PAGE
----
Identifying and Demonstrating the Value of Safety
By Paul Cotter
In today’s fast-paced environment, it’s easy for safety to slide out of view. But no company can afford to move safety and safe work practices to the back burner. Beyond the potential for death or serious injuries to workers, failing to address safety practices can cause significant damage to a company’s reputation.
The key is to stop thinking of safety as just another matter that competes for attention, and to recognize it as a core value of doing business. By doing so, safety becomes part of every decision and every action, and it isn’t as likely to get pushed aside by the crisis of the day.
Of course, “value” has two meanings, and both of those meanings are important where a culture of safety is concerned. The first meaning is a shared belief. That’s what happens when we say that an organization values safety. It means that there is a shared belief among owners, managers, workers and others that safety is a way of life. The second meaning can be more critical when trying to convince people of safety’s importance, and that is “value” as an economic concept. When using this definition, identifying the value of safety requires finding a way to show its economic benefits or the costs avoided.
One way to look at the economic value of safety is to determine the cost of a lack of safety, or the potential losses when there isn’t an effective safety function. At the very least, that includes the direct and indirect costs associated with accidents – costs such as medical bills and downtime – along with other costs that may result, such as increases in workers compensation and liability insurance premiums.
It’s usually fairly easy to contrast these amounts with the cost of maintaining an effective level of safety. Workers compensation costs can be measured as a function of a percentage of the hours worked, and costs for liability insurance, training and safety supervision can be factored into costs of the project.
Quantifying the indirect costs of an incident is more difficult, but it is worthwhile. In most situations, the indirect costs are a multiple of the direct costs, and the amount of that multiplier is directly related to the severity of the incident. Other indirect costs that may result from an incident may be legal costs related to claims from those who have been injured, as well as fines levied by government regulators. It is worth noting that the increased regulatory scrutiny that follows an incident also adds to cost, as management time must be diverted to ensure that the company is in compliance with safety rules.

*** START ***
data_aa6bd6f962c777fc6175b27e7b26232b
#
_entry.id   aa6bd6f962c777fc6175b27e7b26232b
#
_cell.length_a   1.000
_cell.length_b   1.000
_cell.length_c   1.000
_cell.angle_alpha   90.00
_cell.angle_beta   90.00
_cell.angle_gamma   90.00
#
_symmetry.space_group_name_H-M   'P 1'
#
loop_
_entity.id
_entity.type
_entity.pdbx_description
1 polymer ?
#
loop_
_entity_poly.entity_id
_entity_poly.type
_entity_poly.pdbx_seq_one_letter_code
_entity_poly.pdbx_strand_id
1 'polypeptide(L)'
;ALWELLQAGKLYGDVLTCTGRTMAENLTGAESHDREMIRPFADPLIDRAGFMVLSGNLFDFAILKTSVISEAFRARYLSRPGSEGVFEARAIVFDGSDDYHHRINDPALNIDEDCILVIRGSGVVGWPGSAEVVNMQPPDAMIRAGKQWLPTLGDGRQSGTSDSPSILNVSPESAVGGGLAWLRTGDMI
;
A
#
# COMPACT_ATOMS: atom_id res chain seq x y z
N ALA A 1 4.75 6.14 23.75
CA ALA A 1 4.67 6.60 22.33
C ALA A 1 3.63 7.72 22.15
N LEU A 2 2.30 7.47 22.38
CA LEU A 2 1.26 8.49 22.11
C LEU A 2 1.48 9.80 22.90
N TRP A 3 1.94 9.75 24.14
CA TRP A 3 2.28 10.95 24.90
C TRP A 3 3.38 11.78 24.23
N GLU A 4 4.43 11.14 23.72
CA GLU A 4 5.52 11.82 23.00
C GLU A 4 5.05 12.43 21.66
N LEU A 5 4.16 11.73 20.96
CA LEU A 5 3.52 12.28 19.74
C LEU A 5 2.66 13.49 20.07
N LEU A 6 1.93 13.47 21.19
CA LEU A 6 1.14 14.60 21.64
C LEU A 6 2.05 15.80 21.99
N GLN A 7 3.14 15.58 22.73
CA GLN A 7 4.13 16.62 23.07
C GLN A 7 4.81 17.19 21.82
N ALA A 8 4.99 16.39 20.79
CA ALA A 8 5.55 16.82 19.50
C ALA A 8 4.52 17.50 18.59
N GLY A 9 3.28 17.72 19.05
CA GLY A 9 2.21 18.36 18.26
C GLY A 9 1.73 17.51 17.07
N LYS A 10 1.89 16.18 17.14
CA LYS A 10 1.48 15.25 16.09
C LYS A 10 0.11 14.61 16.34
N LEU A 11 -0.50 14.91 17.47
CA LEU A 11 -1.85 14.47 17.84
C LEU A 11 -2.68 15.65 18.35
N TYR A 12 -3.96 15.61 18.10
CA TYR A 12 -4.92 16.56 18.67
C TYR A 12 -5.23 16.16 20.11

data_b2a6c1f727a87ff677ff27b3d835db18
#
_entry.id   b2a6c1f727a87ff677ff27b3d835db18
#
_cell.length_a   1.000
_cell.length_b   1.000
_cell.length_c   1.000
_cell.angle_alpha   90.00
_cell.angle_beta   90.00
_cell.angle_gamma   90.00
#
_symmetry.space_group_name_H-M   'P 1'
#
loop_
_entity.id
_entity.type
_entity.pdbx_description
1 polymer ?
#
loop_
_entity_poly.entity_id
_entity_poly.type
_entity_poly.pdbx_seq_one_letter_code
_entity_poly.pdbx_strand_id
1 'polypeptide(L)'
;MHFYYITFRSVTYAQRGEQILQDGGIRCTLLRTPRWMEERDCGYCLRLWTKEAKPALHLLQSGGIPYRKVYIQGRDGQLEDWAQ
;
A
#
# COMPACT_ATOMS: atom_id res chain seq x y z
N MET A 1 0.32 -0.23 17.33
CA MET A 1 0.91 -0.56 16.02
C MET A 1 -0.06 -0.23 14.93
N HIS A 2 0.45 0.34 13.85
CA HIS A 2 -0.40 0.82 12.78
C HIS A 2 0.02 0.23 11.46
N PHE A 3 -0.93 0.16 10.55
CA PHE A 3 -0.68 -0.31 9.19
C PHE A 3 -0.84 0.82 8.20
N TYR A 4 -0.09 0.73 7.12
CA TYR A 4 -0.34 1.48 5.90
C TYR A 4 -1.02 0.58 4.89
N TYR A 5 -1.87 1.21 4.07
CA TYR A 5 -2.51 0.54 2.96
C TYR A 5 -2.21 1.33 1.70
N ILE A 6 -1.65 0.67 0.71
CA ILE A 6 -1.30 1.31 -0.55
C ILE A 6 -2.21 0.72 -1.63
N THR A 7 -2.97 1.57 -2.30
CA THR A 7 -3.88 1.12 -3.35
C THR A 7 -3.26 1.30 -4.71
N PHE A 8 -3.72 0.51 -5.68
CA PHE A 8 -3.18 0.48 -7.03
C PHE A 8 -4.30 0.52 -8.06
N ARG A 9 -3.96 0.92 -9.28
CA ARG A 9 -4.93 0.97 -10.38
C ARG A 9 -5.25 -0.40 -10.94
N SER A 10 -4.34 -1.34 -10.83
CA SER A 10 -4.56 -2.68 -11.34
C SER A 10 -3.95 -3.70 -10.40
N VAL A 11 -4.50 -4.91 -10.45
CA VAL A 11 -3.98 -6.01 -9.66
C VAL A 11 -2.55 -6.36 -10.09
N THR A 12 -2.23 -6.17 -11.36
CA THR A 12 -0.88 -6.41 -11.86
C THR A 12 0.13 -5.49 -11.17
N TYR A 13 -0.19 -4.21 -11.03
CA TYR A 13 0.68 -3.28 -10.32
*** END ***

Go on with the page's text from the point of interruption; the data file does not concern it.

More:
The other component impacting value can be significant, as well. That is the many intangible benefits created by an effective safety program and a deeply held safety culture. These benefits and their impacts vary greatly, but they all have an impact on a business.
One of the biggest intangible benefits involves publicity, or the lack of it. Serious accidents are nearly always high-profile incidents that draw a great deal of media attention. Television stations in particular thrive upon images of fire trucks and ambulances. Such negative publicity can cause lasting damage to an organization’s reputation, perhaps impairing its ability to land future work.
Several studies have determined that organizations with strong safety cultures attain higher levels of productivity and quality. Just as important, employee morale tends to be significantly higher, which reduces turnover and absenteeism.
Whether you think in terms of economic impact or focus more on the intangible aspects, safety clearly is desirable for organizations. Taking the time to quantify and track these measures provides powerful evidence of safety’s value to companies.
Paul Cotter is a unit manager in the Texas Tech Department of Environmental Health and Safety.